Ford said it was notified on December 22 about a fatal crash involving a 2006 Ranger that happened last July in West Virginia and confirmed that it linked the death to a ruptured driver’s-side Takata airbag inflator. The automaker inspected the vehicle and found that the inflator was made by the Japanese supplier on the same day as another such part that was blamed for a fatal crash. That one was also in a 2006 Ford Ranger and occurred in South Carolina in December 2015. The affected pickups were built at Ford’s Twin Cities Assembly Plant from August 10, 2005, to December 15, 2005. There are 2712 such trucks in the United States and its territories and 190 in Canada, Ford said.

Globally to date, there have been 21 deaths (including 19 in Honda vehicles) and hundreds of injuries related to the faulty Takata part. Its inflators can explode on airbag deployment, sending metal pieces flying through the vehicle’s cabin. Although the unprecedented safety recall currently spans some 34 million vehicles in the United States, until Ford’s announcement on Thursday only Honda had singled out a specific group of its affected vehicles that should not be driven. Known as Alpha Hondas, they include the 2001–2002 Accord and Civic, the 2002 Honda CR-V and Odyssey, the 2002–2003 Acura 3.2TL, the 2003 Acura 3.2CL, and the 2003 Honda Pilot. A Honda spokesperson told Car and Driver in November that it estimates there are about 100,000 such vehicles on the road and still in need of repair.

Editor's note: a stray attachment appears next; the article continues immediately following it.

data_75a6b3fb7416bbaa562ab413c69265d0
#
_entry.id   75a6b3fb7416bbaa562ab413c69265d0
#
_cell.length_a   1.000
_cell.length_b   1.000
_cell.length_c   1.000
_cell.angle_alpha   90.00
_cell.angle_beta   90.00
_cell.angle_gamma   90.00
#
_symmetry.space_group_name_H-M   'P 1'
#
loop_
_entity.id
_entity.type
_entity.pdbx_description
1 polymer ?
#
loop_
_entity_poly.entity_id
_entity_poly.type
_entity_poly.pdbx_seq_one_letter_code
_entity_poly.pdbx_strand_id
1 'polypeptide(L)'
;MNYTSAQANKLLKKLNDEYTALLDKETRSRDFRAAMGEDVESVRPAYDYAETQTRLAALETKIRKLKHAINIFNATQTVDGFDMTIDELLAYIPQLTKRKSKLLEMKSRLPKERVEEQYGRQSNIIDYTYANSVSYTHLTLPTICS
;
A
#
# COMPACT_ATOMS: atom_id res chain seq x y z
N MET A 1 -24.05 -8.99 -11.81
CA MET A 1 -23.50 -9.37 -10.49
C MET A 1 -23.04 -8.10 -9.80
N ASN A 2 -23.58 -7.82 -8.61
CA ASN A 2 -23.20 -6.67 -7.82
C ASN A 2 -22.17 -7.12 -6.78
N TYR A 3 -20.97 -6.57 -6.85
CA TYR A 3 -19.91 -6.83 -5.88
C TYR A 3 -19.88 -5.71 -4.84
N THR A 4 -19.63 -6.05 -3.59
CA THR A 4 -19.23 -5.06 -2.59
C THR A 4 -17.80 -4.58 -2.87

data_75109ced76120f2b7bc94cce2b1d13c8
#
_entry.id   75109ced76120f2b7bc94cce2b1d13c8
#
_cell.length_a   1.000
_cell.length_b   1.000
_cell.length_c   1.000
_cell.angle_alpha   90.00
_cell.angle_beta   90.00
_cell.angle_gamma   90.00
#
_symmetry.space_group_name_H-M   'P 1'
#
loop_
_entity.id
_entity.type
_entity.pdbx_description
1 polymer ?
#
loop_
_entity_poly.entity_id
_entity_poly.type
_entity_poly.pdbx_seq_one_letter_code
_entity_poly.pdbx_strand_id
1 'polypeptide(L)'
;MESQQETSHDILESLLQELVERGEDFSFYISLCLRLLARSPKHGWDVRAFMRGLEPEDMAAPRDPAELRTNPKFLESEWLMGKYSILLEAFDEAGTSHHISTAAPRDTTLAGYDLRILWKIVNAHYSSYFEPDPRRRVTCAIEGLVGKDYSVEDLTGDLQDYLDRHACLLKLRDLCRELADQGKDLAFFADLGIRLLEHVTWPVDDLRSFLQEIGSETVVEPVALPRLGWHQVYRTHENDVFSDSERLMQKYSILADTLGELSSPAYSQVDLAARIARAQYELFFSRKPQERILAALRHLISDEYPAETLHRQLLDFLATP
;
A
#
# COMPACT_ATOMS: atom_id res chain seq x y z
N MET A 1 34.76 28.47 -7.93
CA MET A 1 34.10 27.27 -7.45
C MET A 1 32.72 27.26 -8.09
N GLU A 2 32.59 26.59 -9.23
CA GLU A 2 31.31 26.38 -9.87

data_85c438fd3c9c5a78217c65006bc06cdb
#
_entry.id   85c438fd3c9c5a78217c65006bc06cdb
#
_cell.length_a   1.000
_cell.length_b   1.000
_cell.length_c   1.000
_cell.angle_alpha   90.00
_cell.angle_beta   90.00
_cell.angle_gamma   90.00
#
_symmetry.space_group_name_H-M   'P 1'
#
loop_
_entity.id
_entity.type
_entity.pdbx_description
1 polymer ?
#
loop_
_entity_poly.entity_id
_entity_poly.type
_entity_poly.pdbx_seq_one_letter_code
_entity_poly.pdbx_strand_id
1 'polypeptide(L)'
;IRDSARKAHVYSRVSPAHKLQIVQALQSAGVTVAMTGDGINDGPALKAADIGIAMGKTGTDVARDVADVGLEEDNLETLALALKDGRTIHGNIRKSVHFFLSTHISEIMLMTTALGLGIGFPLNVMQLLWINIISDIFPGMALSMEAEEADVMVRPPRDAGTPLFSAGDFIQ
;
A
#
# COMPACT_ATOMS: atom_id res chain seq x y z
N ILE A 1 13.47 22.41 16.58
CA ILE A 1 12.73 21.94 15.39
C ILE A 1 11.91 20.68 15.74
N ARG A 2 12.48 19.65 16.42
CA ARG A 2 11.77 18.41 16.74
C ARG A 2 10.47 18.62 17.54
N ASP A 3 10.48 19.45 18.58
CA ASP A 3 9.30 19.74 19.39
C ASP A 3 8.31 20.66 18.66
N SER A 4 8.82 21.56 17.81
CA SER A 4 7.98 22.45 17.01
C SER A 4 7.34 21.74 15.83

U.S. safety regulators have otherwise said the millions of other vehicles affected by the recall are more safe to drive with the recalled airbags still active, because they are far more likely to inflate properly than to rupture in a crash. Ford Ranger pickups from model years 2004 through 2011 had already been part of the Takata airbag recall, which will span some 65 to 70 million vehicles in the United States by 2019, according to NHTSA. See our master list here.

In overseeing the Takata airbag recall, NHTSA has divided affected vehicles into 12 priority groups that correspond to the risk of airbag explosion based on a vehicle’s age and its exposure to heat and humidity. Independent testing has found that the faulty airbag inflators are most likely to rupture after long-term exposure to temperature fluctuations and moisture, so older vehicles and those located in high-humidity parts of the country are considered top priorities for repair.

Owners can check to see if their vehicle is affected and get information by entering their vehicle’s VIN on NHTSA’s online recall lookup tool.

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The New Ford Edge ST Aims to Be the Sharpest Edge Yet

The Ford Edge has always been a bit of a wallflower. Competent, capable, and a decent seller (142,603 units in 2017), it simply fails to generate much raw enthusiasm. Ford tried to change that perception when it plopped a version of its feisty 315-horse EcoBoost 2.7-liter V-6 under the hood of the second-gen Edge Sport; we appreciated the additional thrust, but never did we consider the Edge a candidate for the full ST treatment. Then again, who could have predicted a show about sweaty guys making knives would be a hit? READ MORE ››